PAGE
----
She is also an author. The book that caught my eye was hers – Knowing Your Value. I’m not embarrassed to share that I DEVOURED this book. As a woman working in a field that for many, many years was male-dominated (as most are, historically speaking) I knew that many of us are wary of pushing for the equality we deserve and have earned. I don’t know that I had been realistic about how wide-spread the issue was. I would never have considered that Mika, who is such a valuable perspective and voice on Morning Joe, was so undervalued by the powers that be.
She talked about how focused people were on her appearance as well. As a woman who rarely wears makeup, and prefers blue jeans and tennis shoes to skirts and heels, I know that people often initially view me as “lesser”. It’s a sad reality that women are expected to make less, give as much (or more, because they have to “compensate” for the time they are away in a role as mom, wife or other caregiver) and invest more in personal appearance than men.
Now, let me be ABUNDANTLY clear – this is NOT the case with every business. It is not the case for every woman. It is, however, a reality for many women in business. So, with that in mind, if you are a woman in a profession, or a man who works with women, you should consider reading Mika’s book. It is empowering and enlightening.
And if you are on a Southwest flight? It’s a free read at the moment.
Disclaimer: I was in no way compensated for or asked to provide a review of either the book Knowing Your Value or Southwest Airlines. This is simply my sharing of my opinion following my personal direct contact with both.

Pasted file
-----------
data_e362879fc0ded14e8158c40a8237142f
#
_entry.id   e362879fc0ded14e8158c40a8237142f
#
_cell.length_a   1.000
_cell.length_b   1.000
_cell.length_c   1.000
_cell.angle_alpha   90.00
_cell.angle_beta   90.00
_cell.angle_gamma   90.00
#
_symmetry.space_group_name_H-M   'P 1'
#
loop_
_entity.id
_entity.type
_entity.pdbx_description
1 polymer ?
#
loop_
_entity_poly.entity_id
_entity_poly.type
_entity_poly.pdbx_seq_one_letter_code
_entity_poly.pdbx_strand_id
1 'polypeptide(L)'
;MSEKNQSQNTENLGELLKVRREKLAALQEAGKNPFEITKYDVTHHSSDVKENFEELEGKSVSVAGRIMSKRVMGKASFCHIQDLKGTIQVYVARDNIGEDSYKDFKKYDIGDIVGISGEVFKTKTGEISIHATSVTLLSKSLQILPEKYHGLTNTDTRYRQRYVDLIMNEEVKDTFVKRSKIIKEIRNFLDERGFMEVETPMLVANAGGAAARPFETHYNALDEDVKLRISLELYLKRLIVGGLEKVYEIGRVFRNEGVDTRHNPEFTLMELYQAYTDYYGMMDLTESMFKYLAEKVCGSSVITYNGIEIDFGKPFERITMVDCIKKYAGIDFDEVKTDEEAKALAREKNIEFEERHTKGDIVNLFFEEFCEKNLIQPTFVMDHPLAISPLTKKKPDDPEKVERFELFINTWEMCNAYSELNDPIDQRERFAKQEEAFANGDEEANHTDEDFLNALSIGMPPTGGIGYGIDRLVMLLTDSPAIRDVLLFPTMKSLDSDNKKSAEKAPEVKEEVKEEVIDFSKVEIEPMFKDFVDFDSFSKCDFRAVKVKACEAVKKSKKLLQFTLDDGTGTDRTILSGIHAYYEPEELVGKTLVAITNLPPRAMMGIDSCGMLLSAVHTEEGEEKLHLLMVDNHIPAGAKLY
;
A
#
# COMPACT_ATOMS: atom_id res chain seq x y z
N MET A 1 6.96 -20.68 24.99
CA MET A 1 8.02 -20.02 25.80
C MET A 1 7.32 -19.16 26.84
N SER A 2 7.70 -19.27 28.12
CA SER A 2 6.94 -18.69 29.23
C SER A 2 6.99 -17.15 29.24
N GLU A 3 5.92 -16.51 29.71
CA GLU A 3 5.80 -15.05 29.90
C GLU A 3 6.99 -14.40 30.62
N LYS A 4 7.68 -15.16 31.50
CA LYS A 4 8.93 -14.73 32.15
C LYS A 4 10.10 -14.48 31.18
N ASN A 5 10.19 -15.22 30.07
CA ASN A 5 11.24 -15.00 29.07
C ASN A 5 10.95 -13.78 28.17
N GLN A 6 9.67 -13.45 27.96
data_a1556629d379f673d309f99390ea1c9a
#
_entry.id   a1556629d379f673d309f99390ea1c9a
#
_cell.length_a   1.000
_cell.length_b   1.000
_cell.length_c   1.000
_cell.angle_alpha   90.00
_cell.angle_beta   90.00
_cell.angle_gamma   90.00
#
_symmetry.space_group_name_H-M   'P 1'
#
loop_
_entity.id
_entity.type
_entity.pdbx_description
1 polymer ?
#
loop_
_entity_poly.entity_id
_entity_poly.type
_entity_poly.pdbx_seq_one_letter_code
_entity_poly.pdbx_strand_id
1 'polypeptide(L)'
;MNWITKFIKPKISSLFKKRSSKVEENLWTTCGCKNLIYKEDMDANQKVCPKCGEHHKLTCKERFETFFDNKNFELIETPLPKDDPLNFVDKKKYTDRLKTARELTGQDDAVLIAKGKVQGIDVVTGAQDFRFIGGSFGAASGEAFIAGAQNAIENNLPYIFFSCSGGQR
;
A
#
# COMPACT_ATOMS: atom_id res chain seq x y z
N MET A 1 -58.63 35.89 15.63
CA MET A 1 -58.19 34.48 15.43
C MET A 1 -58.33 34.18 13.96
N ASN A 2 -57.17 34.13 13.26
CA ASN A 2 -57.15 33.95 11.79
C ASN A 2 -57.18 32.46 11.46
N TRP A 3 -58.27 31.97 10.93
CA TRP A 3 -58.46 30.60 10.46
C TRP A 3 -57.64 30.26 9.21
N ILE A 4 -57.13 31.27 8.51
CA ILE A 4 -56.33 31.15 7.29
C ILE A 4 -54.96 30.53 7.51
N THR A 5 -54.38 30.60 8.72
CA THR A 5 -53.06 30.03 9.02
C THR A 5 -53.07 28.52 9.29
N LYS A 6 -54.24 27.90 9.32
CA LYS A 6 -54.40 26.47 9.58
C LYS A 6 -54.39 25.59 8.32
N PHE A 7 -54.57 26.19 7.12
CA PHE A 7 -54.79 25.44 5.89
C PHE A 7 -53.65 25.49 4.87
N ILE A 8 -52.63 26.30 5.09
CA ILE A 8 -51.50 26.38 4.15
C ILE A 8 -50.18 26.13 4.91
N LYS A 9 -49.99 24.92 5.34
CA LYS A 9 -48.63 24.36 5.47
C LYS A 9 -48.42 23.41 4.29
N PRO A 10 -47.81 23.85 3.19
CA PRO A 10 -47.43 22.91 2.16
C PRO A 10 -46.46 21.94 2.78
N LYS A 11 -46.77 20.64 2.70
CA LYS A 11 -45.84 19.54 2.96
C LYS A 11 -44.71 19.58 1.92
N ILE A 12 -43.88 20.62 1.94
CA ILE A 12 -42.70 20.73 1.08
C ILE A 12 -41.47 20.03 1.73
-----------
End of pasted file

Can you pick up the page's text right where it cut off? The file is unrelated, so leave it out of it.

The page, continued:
Wednesday, August 12, 2015
Saturday was a whirlwind of emotions.
Scott's memorial service was live streamed, allowing me to watch from the living room of the vacation home I was staying in for the weekend. As it ended, I walked out the door to head to my cousin's wedding.
One love story tragically cut short as another penned its most passionate chapter to date.
Love is a hard thing. The joy it can bring, the pain it can pour out, the havoc it can wreak. Emotions drive us. As humans, we find ourselves caught in their tides, some days filled with joy and laughter, others with pain and heartbreak, even others with fear, or loathing. Some days are a compilation of all of the above.
Emotions can be hard. They can be discouraging. The can hold us back. They also can be the push we need to fully appreciate all we strive to be.
Saturday, they were swirling. My face was made up, and I desperately tried to avoid tears rolling down my powdered cheeks. Vows were shared, promises of forever, and my heart celebrated for them, while it shattered just a little more for Tracy, for Scott, for a forever cut short. A song, their song, played at the reception, and again, I wept.
Embrace the emotions.
One day, they may be all that is left.
Wednesday, August 5, 2015
I started blogging several years ago, and with blogging came community. I was part of a network called the BlogFrog, a fun discussion board where bloggers gathered to just.. hang out.
I “met” some really great people there. One was this dude named Scott. He was one of a very small number of daddy bloggers in a sea of moms. He was snarky, pulled no punches, and most of all, he was hilarious. He would tell tales about his “4C’s” – the 3 sons and 1 daughter he had with his wife, affectionately just called T.
T – her real name is Tracy – was clearly the love of his life. He shared their love story, how they met on the beach, how they married quickly. How much he supported her being home with the kids, being a mom who chose to extended breastfeed, cloth diaper and home school.